Yet my eye is drawn once again,
Almost against its wishes,
To the figure in the shadows,
Willowy, and clean-shaven,
As if he simply wandered in
Between mending that fuse
And washing the breakfast dishes.
from "The Bearded Woman, by Ribera"
Sven Birkerts has said, "It is not usual for a poet of Muldoon's years to have an oeuvre disclosing significant shifts and evolutions. But Muldoon, more than most, is an artist in high flight from self-repetition and the deadening business of living up to created expectations." The body of work in Poems 1968-1998a comprehensive gathering of Paul Muldoon's eight volumes-finds a great poet reinventing himself and recreating the business of poetry. The thirty-year effort of Muldoon's career thus far, is altogether like a fascinatingly mutable climate in which each freshening period brings-as his first collection was predictively titled-new weather.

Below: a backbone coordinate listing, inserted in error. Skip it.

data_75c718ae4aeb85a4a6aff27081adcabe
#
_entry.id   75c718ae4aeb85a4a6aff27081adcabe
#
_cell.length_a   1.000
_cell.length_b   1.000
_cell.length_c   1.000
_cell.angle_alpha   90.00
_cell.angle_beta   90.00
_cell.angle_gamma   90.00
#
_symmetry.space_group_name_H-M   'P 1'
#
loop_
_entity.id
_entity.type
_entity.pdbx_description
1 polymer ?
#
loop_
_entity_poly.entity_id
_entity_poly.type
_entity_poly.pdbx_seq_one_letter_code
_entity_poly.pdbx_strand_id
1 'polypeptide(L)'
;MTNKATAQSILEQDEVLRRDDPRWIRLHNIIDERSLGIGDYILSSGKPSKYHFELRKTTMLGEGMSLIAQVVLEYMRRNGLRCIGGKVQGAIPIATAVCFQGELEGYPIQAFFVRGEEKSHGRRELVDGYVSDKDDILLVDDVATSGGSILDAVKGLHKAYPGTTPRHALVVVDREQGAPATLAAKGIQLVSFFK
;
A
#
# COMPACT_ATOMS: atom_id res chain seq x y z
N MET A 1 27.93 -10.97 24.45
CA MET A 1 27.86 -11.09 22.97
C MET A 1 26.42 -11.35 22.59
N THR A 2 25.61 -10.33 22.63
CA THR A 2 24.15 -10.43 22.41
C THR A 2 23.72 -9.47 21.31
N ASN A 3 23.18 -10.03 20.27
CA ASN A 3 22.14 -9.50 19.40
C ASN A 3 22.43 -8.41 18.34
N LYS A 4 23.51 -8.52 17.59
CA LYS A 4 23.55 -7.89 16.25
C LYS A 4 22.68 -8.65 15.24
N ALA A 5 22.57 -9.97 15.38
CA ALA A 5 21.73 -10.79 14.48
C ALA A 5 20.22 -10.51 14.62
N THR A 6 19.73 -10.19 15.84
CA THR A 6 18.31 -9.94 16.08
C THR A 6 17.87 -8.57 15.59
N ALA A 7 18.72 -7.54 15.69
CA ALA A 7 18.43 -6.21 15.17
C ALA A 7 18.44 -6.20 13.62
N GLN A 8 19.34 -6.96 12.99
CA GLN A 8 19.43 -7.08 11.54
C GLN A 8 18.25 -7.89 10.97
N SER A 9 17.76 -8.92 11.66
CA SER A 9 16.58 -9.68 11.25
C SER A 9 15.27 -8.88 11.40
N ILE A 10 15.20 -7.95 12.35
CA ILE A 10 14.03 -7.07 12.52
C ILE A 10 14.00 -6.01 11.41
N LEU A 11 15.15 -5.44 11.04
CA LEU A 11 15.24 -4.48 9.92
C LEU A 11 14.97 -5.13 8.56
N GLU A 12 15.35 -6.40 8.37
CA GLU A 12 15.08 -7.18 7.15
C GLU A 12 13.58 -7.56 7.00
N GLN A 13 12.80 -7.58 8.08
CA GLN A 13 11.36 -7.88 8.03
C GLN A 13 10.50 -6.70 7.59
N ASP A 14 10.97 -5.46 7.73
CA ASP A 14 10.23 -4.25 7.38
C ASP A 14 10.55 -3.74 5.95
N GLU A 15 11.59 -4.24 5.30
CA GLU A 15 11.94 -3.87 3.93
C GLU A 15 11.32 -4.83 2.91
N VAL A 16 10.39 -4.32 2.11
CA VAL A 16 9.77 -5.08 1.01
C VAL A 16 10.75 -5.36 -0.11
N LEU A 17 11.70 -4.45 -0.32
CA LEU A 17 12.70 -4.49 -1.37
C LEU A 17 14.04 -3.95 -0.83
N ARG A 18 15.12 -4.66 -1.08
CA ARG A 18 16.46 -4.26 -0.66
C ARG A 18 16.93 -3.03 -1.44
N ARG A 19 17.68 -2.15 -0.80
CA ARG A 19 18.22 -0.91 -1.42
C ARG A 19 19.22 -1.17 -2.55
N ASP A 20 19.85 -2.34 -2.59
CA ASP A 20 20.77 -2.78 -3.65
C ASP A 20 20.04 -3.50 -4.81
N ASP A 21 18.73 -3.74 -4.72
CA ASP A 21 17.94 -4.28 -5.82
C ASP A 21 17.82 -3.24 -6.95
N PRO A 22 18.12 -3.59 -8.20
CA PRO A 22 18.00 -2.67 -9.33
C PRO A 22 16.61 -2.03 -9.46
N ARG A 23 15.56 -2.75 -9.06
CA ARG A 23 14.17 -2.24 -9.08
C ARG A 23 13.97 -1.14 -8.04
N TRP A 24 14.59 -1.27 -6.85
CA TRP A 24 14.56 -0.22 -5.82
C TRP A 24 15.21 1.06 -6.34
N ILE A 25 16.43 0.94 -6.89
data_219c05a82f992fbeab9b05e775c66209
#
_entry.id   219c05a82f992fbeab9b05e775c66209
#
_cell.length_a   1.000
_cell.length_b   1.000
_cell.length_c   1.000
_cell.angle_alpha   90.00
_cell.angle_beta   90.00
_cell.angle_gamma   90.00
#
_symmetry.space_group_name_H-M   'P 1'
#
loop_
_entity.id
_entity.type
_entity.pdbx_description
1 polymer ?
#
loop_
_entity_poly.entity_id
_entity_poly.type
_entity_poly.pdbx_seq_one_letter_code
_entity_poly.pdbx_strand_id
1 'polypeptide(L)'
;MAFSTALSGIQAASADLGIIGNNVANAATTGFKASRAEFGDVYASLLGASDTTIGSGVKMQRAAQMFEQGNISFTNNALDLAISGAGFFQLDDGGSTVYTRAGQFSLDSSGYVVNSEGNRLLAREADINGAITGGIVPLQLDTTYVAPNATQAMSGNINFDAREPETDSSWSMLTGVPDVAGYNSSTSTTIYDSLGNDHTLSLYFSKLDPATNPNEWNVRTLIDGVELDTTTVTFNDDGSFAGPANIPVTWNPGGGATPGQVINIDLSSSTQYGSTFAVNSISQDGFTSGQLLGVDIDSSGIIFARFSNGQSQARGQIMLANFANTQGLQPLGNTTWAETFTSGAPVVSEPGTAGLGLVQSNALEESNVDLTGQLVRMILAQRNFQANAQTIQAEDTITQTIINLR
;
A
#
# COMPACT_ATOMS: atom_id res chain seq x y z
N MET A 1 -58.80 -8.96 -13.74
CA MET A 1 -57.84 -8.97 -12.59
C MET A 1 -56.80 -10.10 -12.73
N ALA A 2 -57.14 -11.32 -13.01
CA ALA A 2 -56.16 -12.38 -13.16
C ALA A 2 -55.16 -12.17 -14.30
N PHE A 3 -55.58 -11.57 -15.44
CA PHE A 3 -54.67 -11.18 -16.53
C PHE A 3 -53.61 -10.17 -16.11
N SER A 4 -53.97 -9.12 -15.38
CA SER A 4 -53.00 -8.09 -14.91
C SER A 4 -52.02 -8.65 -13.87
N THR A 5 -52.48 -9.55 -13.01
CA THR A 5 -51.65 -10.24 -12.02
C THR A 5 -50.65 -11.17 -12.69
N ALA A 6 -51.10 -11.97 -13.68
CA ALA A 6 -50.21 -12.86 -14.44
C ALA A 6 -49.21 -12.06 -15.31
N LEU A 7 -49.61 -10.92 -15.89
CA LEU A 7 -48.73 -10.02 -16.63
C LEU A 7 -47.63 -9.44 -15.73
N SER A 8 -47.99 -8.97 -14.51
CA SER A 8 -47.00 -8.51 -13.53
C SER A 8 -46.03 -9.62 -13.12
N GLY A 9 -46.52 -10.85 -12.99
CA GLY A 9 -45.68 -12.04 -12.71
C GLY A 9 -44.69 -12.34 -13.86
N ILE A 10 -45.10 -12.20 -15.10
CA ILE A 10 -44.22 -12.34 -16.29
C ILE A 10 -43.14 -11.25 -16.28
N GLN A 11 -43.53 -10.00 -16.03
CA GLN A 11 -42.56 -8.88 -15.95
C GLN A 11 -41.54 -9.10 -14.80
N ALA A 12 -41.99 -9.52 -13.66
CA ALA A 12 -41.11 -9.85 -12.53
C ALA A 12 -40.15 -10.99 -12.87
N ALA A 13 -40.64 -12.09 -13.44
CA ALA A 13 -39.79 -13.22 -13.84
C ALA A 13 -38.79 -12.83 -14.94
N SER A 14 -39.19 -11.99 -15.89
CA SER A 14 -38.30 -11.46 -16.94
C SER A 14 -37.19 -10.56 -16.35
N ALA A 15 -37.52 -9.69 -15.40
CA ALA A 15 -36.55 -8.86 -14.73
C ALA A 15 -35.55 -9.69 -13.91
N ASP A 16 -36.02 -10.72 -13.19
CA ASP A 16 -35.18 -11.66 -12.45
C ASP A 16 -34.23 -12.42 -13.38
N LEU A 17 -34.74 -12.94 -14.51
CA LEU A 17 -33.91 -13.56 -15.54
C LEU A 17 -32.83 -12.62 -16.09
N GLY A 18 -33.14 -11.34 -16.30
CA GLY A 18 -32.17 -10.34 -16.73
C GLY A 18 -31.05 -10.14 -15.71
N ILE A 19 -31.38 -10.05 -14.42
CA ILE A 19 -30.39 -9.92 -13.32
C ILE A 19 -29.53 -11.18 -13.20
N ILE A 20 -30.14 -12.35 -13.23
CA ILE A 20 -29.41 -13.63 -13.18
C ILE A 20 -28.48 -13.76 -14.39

Once tutored by fellow Irishman Seamus Heaney, Muldoon writes poetry known for its dry humor, narrative scenes, deferred meanings and Joycean word games. Since 1983's Quoof, his muse has included the United States, and the tone of his verse has changed to accommodate this multiculturalism. Among his many talents, Muldoon has a penchant for long poems and poetry cycles, best displayed in "Middagh Street," "Madoc: A Mystery," the autobiographical "Yarrow" and "Sleeve Notes." "Madoc: A Mystery," which is the best of the lot, offers an amusing romp through American history and myth. It explores the mystery of Welsh Indians and features comic cameos by Thomas Jefferson and Lewis and Clark. These frantically paced scenes and dense images can be tough going, though they are always rewarding. Muldoon's signature Gaelic whimsy is thoroughly refreshing.